Winter solstice Here is a PBS Kids video that you can use to show your son/ daughter about why December 21st is the shortest day of the year, and why shadows are longer in the winter.

Have you heard of Snowflake Bentley? He was a scientist who was able to observe snowflakes under a microscope. Here is a video of the book that tells the fascinating story of his life’s work.

Are you interested in seeing different snowflake patterns? Snowflake Video

Instructables has easy directions on how to make snowflakes: Snowflake patterns

How about making some “snow” ? Not only does this page have a recipe, but also a science experiment to accompany it. Fake Snow

Have an awesome week! ~Lisa~

Typing/ Keyboarding

key_homeWith so many students having to do distance learning this year, teaching typing would be a terrific benefit to them.

Here are some typing programs worth considering purchasing:

Typing Instructor for Kids This is the program I used with my sons. It has lessons, accuracy tests, and games to help them learn.

Jump Start Typing This computer typing program is for children in grades 2-5 and includes video clips for hand placement. We used this program as well, but the boys for the most part, had already learned the keyboard and this was reinforcement if they wanted more games to play. I know, extra-cautious homeschool mom syndrome 🙂

Mavis Beacon Teaches Typing is a classic computer program that would appeal to older students (junior and senior high school).

Online Typing Programs

Typing Web This is a FREE online program for typists of all ages and abilities. You can even print a certificate when you finish.

Typing Club is a free online typing program and has helped 23,000,000 students. That’s a lot of flying fingers over keyboards!

Dance Mat Typing is free and is offered through BBC so it has a Scottish accented sheep who is your typing instructor. It is for younger students, but the children are entertained with animated animals that rock n’ roll. That may not be what you are looking for in regards to learning to type as I noticed it can be distracting. If not, you can try one of the other programs.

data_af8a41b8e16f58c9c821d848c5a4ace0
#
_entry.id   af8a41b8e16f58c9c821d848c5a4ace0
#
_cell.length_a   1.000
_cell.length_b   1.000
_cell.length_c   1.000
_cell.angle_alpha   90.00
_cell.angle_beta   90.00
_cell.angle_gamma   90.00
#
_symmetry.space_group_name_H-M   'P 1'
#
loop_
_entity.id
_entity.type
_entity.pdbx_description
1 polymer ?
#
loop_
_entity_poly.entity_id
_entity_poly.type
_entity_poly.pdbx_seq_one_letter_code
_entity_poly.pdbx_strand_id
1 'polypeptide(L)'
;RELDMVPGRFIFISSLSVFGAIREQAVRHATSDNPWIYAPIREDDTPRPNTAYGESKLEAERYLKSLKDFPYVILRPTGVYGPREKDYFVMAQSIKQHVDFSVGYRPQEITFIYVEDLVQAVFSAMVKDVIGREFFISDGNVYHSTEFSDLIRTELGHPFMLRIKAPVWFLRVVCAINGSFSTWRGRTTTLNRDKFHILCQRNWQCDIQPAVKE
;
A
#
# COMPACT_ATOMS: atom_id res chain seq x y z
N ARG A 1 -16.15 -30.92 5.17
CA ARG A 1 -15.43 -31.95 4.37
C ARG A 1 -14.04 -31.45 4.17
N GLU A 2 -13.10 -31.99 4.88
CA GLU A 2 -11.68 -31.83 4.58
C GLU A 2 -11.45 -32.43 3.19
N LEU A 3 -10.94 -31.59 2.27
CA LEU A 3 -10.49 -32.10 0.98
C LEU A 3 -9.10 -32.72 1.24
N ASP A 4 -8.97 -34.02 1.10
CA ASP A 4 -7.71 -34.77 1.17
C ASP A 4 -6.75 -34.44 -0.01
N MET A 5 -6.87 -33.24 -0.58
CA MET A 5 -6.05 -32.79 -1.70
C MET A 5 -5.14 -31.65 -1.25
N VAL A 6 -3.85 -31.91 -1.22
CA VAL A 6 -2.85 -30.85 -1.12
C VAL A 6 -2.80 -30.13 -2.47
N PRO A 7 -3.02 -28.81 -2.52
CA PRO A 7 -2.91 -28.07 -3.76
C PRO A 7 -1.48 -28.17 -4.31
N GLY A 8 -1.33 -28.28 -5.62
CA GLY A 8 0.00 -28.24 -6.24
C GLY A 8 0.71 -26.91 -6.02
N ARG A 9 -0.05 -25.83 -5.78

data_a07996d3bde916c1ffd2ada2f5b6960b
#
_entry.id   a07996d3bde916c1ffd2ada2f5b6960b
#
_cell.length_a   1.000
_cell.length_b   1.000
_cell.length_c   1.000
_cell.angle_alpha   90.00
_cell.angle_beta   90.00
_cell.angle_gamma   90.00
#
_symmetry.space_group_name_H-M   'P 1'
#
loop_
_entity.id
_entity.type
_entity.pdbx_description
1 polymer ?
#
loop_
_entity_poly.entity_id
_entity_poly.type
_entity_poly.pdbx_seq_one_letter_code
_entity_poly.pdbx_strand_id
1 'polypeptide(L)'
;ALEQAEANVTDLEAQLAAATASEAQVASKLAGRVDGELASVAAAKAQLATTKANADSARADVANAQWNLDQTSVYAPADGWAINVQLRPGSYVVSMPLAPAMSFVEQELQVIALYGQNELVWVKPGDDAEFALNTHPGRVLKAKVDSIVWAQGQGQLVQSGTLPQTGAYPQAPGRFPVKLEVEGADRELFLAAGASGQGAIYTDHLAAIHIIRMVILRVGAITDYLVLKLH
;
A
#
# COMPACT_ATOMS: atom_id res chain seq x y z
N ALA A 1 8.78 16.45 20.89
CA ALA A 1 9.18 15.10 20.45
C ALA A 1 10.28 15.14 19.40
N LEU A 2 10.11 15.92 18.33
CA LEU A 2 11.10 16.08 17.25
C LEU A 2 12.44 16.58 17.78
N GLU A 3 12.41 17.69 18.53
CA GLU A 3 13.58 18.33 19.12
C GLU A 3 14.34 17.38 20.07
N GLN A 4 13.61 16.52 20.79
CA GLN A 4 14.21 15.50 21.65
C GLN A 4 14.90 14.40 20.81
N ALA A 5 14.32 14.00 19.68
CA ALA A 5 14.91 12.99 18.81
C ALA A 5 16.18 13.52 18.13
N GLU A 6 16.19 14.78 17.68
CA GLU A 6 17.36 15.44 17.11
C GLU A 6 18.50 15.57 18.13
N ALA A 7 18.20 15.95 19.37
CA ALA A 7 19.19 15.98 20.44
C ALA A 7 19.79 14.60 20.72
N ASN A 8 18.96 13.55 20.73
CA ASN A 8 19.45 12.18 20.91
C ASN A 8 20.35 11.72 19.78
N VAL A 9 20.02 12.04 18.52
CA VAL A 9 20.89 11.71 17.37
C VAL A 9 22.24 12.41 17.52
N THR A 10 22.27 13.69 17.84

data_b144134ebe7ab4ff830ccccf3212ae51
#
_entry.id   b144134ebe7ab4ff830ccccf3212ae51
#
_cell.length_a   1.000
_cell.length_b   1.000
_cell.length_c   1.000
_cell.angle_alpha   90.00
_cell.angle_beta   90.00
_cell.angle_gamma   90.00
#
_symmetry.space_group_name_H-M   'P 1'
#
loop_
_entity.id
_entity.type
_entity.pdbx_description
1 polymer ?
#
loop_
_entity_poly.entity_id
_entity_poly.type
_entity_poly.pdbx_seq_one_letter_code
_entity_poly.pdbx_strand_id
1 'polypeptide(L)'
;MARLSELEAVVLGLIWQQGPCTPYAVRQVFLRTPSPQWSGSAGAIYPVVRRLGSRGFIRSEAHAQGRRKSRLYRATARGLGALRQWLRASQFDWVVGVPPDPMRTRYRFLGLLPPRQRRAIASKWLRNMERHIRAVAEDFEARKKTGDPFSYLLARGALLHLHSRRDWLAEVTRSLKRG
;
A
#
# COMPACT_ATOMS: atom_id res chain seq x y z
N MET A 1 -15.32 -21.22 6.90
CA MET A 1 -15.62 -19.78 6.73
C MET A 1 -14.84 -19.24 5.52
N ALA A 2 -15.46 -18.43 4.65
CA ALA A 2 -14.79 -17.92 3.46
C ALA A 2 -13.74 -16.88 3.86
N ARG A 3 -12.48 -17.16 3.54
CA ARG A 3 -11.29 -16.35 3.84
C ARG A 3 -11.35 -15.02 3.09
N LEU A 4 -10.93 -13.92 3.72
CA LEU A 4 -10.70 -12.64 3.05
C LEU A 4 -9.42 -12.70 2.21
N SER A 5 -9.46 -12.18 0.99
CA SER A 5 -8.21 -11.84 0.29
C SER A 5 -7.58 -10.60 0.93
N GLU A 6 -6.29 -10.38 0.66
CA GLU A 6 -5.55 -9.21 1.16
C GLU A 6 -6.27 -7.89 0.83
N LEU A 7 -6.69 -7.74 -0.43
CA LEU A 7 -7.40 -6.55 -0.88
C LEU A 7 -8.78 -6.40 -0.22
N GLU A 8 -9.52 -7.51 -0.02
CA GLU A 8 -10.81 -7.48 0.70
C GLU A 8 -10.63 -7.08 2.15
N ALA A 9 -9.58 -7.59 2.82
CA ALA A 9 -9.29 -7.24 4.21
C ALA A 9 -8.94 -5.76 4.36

I wanted to thank Justin for sending me some amazing websites for more online typing options: 

Keyboarding Basics You are sure to find a typing program that will interest your son or daughter on this website.

Learning to Type More Efficiently  This has typing education to help you with your typing skills and typing tests.

A special thanks to Mary Anne N for sending me all of these cool websites for typing.

Wristband Express 

~Kjwq

oOps! I meant…

~ Lisa~

Fake Snow for Indoor Days

 

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Maybe winter hasn’t had a lot of snow for your children to play in this year. Maybe you live in a climate where there is never snow. Well, I have a fun solution for you. I made this fake snow recipe that I found on the internet for my granddaughter and she loved it! It only requires 2 ingredients and you probably can do it as soon as you finish reading this post!

  • 1 box of baking soda
  • 1 can of shaving cream (regular)

Add shaving cream little by little until you get the consistency that you like. If you add too much then you will need to add more baking soda.

While it doesn’t stick together like snow would, it is still a lot of fun! I am going over weekly to do activities with EJ and we made this three weeks ago. She has played with it for hours and asks for it every time I am at their house.  We had plastic googly eyes and made snowmen and snowgirls with small mounds of the snow. Bury some objects in it for a treasure hunt (a nickel, a pen cap, a paper clip, etc.).

Not only will little ones enjoy playing with it, but so will big kids. The texture is very interesting and fun to pick up and pretend like it is “snowing”. Yes, I played in it almost as much as my granddaughter. lol

Play area: You can let your children play with it inside of a baking tray or a rectangular plastic container. Be sure to wash hands when finished.

Storage: It can be kept in the refrigerator in an airtight container until it dries out or your child loses interest. 🙂